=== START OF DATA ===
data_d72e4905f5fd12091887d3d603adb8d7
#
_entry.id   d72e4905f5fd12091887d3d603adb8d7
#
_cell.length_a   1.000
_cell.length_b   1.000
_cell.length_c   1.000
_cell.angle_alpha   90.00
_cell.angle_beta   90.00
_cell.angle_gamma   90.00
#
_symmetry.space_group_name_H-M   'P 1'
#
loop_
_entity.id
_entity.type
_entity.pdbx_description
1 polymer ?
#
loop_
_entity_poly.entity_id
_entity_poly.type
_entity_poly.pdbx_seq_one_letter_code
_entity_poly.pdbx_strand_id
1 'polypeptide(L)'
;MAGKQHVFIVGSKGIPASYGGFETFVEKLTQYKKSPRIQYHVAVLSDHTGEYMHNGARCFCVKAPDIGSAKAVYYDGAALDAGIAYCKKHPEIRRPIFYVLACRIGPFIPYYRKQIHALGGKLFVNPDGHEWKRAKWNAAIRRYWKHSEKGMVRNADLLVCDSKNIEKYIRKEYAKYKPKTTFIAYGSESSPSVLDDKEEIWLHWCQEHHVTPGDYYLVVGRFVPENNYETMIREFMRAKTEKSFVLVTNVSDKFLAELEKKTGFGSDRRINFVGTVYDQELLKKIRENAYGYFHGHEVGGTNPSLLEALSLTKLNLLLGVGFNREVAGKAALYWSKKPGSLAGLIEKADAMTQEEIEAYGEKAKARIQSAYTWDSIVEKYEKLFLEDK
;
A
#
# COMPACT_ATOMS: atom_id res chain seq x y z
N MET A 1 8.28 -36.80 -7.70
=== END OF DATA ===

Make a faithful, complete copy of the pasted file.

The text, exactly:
data_d72e4905f5fd12091887d3d603adb8d7
#
_entry.id   d72e4905f5fd12091887d3d603adb8d7
#
_cell.length_a   1.000
_cell.length_b   1.000
_cell.length_c   1.000
_cell.angle_alpha   90.00
_cell.angle_beta   90.00
_cell.angle_gamma   90.00
#
_symmetry.space_group_name_H-M   'P 1'
#
loop_
_entity.id
_entity.type
_entity.pdbx_description
1 polymer ?
#
loop_
_entity_poly.entity_id
_entity_poly.type
_entity_poly.pdbx_seq_one_letter_code
_entity_poly.pdbx_strand_id
1 'polypeptide(L)'
;MAGKQHVFIVGSKGIPASYGGFETFVEKLTQYKKSPRIQYHVAVLSDHTGEYMHNGARCFCVKAPDIGSAKAVYYDGAALDAGIAYCKKHPEIRRPIFYVLACRIGPFIPYYRKQIHALGGKLFVNPDGHEWKRAKWNAAIRRYWKHSEKGMVRNADLLVCDSKNIEKYIRKEYAKYKPKTTFIAYGSESSPSVLDDKEEIWLHWCQEHHVTPGDYYLVVGRFVPENNYETMIREFMRAKTEKSFVLVTNVSDKFLAELEKKTGFGSDRRINFVGTVYDQELLKKIRENAYGYFHGHEVGGTNPSLLEALSLTKLNLLLGVGFNREVAGKAALYWSKKPGSLAGLIEKADAMTQEEIEAYGEKAKARIQSAYTWDSIVEKYEKLFLEDK
;
A
#
# COMPACT_ATOMS: atom_id res chain seq x y z
N MET A 1 8.28 -36.80 -7.70